Despite these limitations, this study had numerous strengths. First, this study analyzed longitudinal data to monitor changes in the health status of a very large sample of community-dwelling older adults. This study also used established measures of MCCs, ADLs, and HRQOL and simultaneously estimated the direct and indirect associations among changes in MCCs, ADLs, and HRQOL. Finally, this study built on prior literature that had relied primarily on cross-sectional data (eg, Johnson and Wolinsky ) and on data that did not assess the impact of functional limitations on HRQOL (eg, Lawrence and Jette ). Future studies may benefit from monitoring changes in MCCs and functional limitations over longer periods of time and from including younger adults and those in poorer health.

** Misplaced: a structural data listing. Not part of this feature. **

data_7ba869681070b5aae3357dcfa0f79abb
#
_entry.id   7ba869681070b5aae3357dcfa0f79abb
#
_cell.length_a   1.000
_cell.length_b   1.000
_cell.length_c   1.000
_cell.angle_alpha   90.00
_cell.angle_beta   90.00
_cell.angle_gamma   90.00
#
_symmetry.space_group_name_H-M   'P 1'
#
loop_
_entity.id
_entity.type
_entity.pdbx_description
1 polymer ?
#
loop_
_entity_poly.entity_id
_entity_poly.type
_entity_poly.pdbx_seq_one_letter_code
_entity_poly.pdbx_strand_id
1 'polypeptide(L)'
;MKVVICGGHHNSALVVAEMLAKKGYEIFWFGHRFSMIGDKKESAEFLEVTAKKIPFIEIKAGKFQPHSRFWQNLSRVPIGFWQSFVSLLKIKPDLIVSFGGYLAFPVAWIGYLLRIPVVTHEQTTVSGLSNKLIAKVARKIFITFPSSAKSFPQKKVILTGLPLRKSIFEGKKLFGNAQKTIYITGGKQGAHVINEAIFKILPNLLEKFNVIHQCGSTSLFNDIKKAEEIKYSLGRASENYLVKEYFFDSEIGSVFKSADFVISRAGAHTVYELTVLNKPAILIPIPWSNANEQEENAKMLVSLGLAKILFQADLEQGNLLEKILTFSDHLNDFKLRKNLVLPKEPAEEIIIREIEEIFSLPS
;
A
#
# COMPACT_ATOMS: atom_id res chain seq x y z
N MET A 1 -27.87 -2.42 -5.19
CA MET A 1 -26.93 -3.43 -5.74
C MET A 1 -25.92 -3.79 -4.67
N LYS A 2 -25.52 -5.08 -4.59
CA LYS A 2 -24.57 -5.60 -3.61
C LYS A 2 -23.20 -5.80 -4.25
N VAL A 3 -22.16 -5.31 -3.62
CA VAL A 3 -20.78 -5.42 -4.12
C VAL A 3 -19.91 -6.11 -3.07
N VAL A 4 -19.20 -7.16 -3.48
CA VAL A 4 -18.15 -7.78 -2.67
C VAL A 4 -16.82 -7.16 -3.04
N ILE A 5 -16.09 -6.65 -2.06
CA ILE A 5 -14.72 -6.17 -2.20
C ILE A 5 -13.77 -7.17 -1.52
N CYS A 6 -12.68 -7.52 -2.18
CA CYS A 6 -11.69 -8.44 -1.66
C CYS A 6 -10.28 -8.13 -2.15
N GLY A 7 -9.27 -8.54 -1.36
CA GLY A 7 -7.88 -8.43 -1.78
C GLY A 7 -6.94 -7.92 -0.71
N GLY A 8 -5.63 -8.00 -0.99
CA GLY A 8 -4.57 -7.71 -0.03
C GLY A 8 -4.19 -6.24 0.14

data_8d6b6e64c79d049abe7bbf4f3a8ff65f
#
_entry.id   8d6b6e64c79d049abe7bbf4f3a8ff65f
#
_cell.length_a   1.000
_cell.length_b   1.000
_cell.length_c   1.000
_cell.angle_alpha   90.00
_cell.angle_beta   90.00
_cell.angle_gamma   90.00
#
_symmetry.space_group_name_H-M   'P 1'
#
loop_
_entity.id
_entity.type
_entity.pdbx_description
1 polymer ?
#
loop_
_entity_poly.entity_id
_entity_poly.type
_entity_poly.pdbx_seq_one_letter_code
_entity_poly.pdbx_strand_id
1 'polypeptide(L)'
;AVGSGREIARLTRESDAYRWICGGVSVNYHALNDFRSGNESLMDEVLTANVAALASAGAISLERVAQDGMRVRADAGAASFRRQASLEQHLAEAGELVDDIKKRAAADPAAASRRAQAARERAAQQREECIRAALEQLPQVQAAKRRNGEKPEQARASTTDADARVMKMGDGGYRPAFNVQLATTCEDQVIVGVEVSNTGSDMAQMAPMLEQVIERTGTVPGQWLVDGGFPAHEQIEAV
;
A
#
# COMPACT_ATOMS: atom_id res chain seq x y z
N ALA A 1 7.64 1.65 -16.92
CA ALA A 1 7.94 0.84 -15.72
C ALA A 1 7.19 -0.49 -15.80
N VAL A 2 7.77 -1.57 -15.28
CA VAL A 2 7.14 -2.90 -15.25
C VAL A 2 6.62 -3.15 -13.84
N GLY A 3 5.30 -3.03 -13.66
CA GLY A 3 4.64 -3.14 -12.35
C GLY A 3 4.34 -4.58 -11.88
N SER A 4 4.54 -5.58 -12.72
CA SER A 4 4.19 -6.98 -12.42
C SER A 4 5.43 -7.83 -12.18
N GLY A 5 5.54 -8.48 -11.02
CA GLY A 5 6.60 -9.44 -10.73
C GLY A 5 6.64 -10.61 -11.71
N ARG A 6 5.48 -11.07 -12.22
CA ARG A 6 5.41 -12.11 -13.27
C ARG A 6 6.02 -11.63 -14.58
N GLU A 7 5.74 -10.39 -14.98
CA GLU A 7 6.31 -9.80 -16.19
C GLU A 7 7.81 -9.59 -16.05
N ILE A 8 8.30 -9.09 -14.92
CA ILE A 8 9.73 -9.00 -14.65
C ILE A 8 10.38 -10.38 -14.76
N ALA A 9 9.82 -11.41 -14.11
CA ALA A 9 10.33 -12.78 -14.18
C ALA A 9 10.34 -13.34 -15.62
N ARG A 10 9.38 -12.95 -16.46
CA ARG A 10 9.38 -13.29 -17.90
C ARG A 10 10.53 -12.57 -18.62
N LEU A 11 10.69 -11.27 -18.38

These findings support the need for practitioners to monitor and strive to reduce the number of MCCs experienced by their patients to facilitate optimal function and HRQOL among older adults. Practitioners should recognize the need for better care coordination, particularly for those with MCCs to ensure that conditions do not go untreated, to prevent the acquisition of new conditions, and to limit the burden of disease (6,28). This need for better care coordination may require the removal of barriers that often contribute to “siloed” care for chronic disease, including revisions to the fee-for-service reimbursement structure and the need to reward providers who communicate across sites of care (6,28). Reduction of MCCs and prevention of new MCCs may slow the onset and the progression of functional limitations, thereby further aiding in the maintenance of better HRQOL. Future studies would benefit from longer follow-up periods, the study of younger people and those in poorer health, and the assessment of whether specific combinations of MCCs have stronger associations with declines in functional limitations and HRQOL over time.